AYA by Marguerite Abouet & Clement Oubrerie [Book 44 of 2010]

I’m going to have to double-up if I want to meet my 52 books by the end of the year goal. So look for at least two of these book reports a week until the end of the year. Yay! First up this week, the graphic novel AYA by Marguerite Abouet & Clement Oubrerie.

Why I Decided To Read It: Well, my super-awesome writing exchange partner Gudrun strongly suggested it. And Gudrun and I pretty much read whatever the other suggests.

What’s It About and What Makes It Different: What if I told you that there is actually a story about Africa, in which no one dies, and nothing horrible happens? We just get to read the tale of three young adult girls living, loving, and learning in a 1970s era Ivory Coast town. What if I used the words “smart, gentle comedy” to describe this story? AND what if I tell you … wait for it … that it’s currently being made into a movie (with our own Gudrun Cram-Drach on the animation team)?

You’re mind just got totally blown, didn’t it? You didn’t know such a thing was possible. Neither did I, dudes. Neither did I.

What I Loved: Seriously, what didn’t I love? The writing (by my new hero, Marguerite Abouet) is TIGHT. The artwork (by Clement Oubrerie) is PHENOMENAL. The story was so well-told, like Oscar Wilde and Jane Austen had an African love child. I don’t want to ruin anything for you, so I’ll just leave off with saying that this is the African story I had been longing for — nay whining for! And you are so lucky if you haven’t read it already, because you are in for a delightful, delightful treat.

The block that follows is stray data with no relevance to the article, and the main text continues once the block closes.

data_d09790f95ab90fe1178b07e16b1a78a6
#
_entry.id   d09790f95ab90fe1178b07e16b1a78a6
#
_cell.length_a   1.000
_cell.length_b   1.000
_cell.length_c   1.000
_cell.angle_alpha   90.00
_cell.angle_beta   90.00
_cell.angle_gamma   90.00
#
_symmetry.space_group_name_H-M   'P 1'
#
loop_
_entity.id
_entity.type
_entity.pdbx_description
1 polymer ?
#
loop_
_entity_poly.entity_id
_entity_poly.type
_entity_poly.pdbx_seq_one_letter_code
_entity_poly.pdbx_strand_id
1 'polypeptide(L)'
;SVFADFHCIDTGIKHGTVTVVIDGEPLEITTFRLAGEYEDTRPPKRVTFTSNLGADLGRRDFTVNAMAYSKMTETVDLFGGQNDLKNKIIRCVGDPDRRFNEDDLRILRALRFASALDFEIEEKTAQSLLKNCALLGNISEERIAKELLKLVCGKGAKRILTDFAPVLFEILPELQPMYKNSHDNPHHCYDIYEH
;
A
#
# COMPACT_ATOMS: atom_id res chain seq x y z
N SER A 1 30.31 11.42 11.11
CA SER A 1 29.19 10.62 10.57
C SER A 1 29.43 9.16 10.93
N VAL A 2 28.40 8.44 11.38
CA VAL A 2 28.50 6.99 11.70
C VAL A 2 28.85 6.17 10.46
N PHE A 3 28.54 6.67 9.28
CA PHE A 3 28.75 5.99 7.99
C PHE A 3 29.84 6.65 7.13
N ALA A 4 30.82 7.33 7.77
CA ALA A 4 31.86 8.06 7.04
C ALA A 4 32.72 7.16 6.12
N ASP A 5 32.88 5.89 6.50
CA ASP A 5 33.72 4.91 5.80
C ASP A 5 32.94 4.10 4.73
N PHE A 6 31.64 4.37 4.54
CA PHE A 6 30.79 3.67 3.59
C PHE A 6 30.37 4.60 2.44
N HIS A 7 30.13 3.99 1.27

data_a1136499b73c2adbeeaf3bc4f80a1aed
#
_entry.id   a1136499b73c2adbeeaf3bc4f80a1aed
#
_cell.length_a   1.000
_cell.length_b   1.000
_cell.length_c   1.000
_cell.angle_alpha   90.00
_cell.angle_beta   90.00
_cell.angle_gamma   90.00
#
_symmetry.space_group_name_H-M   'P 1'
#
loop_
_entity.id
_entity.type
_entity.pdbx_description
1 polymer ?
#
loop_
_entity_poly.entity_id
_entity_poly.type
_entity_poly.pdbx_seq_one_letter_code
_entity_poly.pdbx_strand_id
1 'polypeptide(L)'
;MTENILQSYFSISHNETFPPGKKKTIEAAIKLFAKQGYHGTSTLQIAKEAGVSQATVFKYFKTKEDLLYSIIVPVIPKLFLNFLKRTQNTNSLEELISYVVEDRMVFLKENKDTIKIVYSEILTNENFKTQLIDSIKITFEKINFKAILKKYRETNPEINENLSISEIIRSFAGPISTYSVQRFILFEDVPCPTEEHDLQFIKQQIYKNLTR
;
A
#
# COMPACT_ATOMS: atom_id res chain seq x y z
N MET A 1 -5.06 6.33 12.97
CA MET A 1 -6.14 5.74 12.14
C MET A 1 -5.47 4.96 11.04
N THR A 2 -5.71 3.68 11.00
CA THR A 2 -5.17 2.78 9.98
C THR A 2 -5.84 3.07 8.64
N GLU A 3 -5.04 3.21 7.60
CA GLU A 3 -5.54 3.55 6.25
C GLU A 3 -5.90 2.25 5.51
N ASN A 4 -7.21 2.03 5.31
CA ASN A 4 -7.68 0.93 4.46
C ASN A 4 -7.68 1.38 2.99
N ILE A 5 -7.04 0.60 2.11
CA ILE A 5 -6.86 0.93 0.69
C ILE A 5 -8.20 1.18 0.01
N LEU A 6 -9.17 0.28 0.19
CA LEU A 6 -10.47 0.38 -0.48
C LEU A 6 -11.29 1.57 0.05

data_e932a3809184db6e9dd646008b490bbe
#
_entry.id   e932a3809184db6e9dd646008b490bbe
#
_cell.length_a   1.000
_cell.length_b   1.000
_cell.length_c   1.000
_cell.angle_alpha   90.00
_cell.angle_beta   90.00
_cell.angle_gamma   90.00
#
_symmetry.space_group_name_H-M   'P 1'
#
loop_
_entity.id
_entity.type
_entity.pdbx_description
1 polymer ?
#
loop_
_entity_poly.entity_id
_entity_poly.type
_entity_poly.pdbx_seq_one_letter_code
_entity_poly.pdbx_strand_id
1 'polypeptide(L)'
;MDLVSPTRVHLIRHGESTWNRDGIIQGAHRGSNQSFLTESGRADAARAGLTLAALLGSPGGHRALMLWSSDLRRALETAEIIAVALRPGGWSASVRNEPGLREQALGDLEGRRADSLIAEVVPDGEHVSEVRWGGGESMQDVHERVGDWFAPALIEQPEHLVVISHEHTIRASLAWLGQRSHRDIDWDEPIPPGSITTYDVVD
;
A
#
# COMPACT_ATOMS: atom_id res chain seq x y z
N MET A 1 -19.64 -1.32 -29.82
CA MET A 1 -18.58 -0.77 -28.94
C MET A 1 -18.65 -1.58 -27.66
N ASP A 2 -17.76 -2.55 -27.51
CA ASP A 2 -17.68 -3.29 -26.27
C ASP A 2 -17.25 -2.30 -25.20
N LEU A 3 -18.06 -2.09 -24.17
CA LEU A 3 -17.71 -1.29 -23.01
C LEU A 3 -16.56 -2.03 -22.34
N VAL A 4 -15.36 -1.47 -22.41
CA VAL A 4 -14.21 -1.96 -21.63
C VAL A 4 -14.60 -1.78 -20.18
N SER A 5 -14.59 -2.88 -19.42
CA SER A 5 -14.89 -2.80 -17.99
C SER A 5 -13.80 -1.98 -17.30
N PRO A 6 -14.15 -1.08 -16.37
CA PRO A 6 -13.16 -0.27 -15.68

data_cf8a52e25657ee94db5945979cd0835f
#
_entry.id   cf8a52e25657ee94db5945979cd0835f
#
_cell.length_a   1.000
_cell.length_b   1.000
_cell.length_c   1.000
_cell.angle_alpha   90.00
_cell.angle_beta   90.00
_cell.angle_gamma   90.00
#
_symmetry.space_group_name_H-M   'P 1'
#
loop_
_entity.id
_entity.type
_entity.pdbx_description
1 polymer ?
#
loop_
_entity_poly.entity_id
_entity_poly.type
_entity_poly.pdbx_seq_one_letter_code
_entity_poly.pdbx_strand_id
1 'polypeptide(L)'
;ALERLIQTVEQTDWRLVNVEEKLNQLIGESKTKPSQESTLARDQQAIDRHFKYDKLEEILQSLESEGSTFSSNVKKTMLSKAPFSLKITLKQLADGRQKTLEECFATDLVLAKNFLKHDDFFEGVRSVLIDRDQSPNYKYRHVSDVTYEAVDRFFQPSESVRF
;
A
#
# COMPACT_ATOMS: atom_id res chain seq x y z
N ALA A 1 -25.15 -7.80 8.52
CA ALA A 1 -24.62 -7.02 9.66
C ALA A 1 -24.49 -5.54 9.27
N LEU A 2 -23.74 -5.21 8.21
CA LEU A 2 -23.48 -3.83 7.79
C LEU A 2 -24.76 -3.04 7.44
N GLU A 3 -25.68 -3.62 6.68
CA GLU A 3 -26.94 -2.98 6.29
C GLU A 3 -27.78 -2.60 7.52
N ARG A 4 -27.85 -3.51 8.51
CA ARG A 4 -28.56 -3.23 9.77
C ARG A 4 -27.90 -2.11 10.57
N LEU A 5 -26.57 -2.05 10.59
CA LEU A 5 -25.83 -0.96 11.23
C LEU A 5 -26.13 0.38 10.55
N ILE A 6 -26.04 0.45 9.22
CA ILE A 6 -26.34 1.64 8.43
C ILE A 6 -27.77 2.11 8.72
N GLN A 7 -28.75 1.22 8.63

What I Didn’t Like: The only thing that I don’t like about this graphic novel is that it doesn’t have Persepolis-level buzz yet. The English translation came out in 2007 and somehow I’m just this year hearing about it — from my friend who moved to France. Hopefully the movie will change all of that. Seriously, if NPR isn’t all over this movie like they were all over Persepolis, I’m ending my monthly donation. You think I’m kidding…

Writing Lessons Learned:

GOTCHA! is awesome. Well, if you read 32 CANDLES, you know I pray at the altar of GOTCHA! Marguerite Abouet prays at that same altar, and I just adore her for it. Even when I thought I knew what was going to happen, I didn’t really know what was going to happen. Better than a soap opera, I’m telling you.

Character quirks. Aya has one of the best character quirks I’ve seen in awhile. When someone says something crazy and/or stupid to her, she abruptly ends the conversation. Such a small character quirk, but it’s ridiculously hilarious, and it made me think about how often small, consistent character quirks can make for big laughs.

Complex BFF’s: You know how in a lot of YA stuff, the good girl main character has best friends that can be summed up in one word, like slutty or dumb or sweet or pretty. This is one of the few novels I’ve seen that really delves into the inner lives of the BFFs, painting a complicated portraits as opposed to dismissing them under a one-word umbrella.

To Whom Would I Recommend This Graphic Novel: African-American Readers, Anyone Who Loved Persepolis, NPR Listeners, Young Women, Fans Of 16 & PREGNANT, and ESSENCE Magazine

Click on the book cover to buy the novel!